Jesus said, “Greater love has no one than this: to lay down one’s life for one’s friends” (John 15:13).
Americans enjoy great freedom because of the sacrifices men and women have made on our behalf. In recognition, we in the United States observe Veterans Day every year on November 11th, celebrating the men and women who have served honorably in our five military branches including the Army, Air Force, Navy, Marines, and Coast Guard.
Veterans Day offers us a time to remember and honor the brave individuals who faithfully served our nation both in the U.S.A. and abroad in foreign countries.
God who is love (1 John 4:8) provides forgiveness for all who accept His gift of Salvation (John 3:16). Still there are many biblical accounts in Scripture of nations sending men to war, building armies, and fighting battles, like Psalm 144:1. “Of David. Praise be to the Lord my Rock, who trains my hands for war, my fingers for battle. He is my loving God and my fortress, my stronghold and my deliverer, my shield, in who I take refuge, who subdues peoples under me”(Psalm 144:1).
First commemorated in 1919 as Armistice Day, it marks the date Germany and the allies signed an agreement in 1918 to end World War I hostilities. Fighting officially ended on the 11th hour of the 11th day of the 11th month, and is why it is celebrated every year on this date.
During many of America’s wars, we as a nation have believed what Psalm 108:13 proclaims, “With God we will gain the victory, and He will trample down our enemies.”
A Brief History of Veterans Day
Historian and author William J. Federer’s writing featured in Miracles in American History: Amazing Stories of Answered Prayer by Susie Federer, states, “President Woodrow Wilson said in his 6th Annual Address, December 2, 1918: ‘What we all thank God for with deepest gratitude is that our men went in force into the line of battle just at the critical moment when the whole fate of the world seemed to hang in the balance.’”
As President Wilson stated, timing is critical in battles. Deuteronomy 20:4 describes how the “Lord your God is the one who goes with you to fight for you against your enemies to give you victory.”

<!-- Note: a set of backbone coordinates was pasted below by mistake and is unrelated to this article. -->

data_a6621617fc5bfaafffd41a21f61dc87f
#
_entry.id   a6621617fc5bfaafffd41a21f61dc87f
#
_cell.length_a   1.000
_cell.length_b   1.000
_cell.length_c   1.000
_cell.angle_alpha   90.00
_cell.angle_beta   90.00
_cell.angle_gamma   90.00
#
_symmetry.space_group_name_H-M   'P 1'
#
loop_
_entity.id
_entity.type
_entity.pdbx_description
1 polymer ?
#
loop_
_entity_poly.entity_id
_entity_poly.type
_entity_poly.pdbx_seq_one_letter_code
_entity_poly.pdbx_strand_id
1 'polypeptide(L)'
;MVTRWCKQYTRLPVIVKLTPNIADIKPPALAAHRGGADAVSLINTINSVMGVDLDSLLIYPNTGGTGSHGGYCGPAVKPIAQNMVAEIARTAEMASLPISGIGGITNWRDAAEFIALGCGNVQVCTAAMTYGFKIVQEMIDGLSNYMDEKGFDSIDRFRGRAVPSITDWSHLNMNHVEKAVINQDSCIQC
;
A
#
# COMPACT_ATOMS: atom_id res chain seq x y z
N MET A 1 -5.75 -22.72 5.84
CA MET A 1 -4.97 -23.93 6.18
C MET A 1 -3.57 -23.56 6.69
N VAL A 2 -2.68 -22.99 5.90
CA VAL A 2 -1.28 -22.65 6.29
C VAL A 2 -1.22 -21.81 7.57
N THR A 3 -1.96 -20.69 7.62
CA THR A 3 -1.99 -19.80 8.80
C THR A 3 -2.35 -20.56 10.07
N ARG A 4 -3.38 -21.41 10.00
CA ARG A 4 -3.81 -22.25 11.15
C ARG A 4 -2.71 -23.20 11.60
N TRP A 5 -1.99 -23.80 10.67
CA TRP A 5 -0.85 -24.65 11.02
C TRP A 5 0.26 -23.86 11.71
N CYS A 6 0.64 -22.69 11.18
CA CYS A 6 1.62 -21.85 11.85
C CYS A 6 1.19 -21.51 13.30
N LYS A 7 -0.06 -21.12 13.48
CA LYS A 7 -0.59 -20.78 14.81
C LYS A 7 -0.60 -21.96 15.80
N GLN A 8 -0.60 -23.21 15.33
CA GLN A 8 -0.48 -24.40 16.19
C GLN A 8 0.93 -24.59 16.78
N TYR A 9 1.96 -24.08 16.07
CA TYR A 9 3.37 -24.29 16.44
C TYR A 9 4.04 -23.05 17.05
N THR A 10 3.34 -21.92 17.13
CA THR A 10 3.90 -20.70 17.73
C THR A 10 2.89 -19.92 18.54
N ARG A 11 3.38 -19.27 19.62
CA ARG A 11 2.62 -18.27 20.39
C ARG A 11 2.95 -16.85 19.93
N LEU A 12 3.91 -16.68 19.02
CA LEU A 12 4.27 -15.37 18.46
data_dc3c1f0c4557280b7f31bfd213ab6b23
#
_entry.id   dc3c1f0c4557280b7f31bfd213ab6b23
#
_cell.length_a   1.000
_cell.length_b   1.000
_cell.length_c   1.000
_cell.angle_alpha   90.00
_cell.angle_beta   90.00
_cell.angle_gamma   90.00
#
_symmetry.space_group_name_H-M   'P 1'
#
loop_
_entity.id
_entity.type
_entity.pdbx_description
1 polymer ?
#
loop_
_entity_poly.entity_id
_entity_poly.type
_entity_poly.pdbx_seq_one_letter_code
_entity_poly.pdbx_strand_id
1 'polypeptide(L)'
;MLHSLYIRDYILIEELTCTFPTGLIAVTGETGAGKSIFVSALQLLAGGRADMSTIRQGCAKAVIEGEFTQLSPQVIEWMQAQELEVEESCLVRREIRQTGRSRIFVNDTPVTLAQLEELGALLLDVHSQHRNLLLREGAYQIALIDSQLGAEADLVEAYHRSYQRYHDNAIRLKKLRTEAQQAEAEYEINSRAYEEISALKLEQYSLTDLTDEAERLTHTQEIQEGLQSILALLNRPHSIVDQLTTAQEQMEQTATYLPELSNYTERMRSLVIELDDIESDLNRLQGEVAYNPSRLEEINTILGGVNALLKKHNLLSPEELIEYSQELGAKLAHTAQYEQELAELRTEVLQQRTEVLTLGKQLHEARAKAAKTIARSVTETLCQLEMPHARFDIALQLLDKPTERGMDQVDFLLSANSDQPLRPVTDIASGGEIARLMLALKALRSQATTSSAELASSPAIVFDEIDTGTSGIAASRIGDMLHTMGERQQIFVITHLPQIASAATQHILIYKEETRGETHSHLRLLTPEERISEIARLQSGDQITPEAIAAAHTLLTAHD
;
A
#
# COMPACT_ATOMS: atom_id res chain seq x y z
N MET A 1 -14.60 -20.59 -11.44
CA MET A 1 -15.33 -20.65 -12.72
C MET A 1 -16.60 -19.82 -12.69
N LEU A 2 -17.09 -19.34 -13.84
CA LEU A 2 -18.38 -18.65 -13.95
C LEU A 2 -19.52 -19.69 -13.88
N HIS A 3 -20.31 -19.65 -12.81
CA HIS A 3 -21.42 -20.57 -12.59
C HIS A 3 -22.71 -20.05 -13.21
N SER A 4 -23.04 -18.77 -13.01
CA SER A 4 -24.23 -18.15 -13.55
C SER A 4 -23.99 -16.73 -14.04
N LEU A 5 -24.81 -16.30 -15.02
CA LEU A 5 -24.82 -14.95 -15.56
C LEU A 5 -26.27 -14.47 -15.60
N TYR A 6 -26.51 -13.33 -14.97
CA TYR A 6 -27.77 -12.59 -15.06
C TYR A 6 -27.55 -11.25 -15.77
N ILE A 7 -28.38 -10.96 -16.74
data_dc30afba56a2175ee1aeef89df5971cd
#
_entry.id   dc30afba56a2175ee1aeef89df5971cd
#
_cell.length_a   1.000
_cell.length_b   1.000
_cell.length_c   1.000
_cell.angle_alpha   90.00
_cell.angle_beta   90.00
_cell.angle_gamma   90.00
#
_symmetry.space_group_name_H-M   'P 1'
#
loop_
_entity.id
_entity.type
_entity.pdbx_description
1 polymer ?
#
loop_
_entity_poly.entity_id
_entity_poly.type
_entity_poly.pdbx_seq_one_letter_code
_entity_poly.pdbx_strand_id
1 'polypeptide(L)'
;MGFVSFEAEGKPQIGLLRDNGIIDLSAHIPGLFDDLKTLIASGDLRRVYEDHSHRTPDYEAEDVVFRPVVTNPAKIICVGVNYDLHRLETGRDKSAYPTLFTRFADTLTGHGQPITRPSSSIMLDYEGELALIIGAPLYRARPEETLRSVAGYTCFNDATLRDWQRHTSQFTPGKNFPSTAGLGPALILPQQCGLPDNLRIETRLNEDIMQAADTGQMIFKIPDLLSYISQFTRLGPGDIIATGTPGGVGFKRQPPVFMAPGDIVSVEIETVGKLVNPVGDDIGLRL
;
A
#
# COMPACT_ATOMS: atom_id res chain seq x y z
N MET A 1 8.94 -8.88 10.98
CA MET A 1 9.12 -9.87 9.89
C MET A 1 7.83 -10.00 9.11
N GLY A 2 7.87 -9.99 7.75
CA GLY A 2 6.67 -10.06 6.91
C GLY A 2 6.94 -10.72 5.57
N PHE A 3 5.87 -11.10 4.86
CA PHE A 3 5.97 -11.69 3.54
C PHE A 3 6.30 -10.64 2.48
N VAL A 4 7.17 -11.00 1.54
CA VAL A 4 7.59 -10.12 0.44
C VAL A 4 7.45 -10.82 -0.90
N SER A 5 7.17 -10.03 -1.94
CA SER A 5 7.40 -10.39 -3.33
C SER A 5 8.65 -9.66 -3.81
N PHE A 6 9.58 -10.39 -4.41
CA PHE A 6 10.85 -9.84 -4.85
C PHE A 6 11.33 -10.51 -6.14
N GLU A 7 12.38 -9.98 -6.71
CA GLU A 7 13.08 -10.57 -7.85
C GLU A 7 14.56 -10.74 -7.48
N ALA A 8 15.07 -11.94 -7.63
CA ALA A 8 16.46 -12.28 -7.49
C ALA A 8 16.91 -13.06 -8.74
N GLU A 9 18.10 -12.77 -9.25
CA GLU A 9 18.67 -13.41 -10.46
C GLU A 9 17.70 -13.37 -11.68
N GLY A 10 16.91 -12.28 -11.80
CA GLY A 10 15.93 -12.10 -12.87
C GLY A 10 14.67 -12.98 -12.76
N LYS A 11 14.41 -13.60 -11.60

In 1938 Congress passed a law making November 11 a legal holiday and in 1954, President Dwight D. Eisenhower signed a law officially changing its name to Veterans Day.
Reaching Out to Veterans
Like many families, members in ours have served in various branches of the United States military. My husband Philip served in the Air Force. His father Richard served in the Army during World War II. Our family has also had a number of uncles, cousins, and in-laws who also served in various branches of the military.
My husband’s military background helps him as a hospice chaplain in visiting and ministering to veterans. Through his knowledge and experience, I’ve gained some wisdom and insight into meaningful ways to honor veterans on Veterans Day.
Below are 10 ways to honor a veteran this Veterans Day:
1. Lend An Ear
My husband spends hours talking with veterans and has found that often what means the most to many of them is just spending time with them listening to their stories, taking a real interest in their military experiences, and reassuring them their service was honorable.
Consider how for many individuals, entering the military and wartime was an unexpected pathway, one not of their choosing. Like Scripture explains, “In their hearts humans plan their course, but the Lord establishes their steps” (Proverbs 16:9).
Let them know even so, the Lord was with them as described in Joshua 1:9. “Have I not commanded you? Be strong and courageous. Do not be afraid; do not be discouraged, for the Lord your God will be with you wherever you go.”
As well, be willing to pray with veterans who may struggle with their participation in combat, assuring them of God’s love, mercy, and forgiveness. Especially for those who served during wartime, remind them how the Bible explains there are times for war (Ecclesiastes 3:8), and how Romans 8:1 assures Christians, “Therefore, there is no condemnation for those who are in Christ Jesus.
2. Join a Parade
Romans 12:15 encourages us to rejoice with those who rejoice, so consider taking your favorite veteran to a Veterans Day parade. For dates and times, check with local American Legion and Veterans of Foreign War, organizations who often sponsor parades. Ask if they need veterans to ride on or walk alongside their float.
If watching a parade is more your speed, consider offering to transport, facilitate, and attend a parade with a veteran or group of veterans. Check local community events pages for your area’s Veterans Day activities.
3. Track Down Free Offers
It’s pretty amazing how many free and discounted offers actually are available to veterans on Veterans Day. To help your favorite veterans enjoy these opportunities, help track some down for them.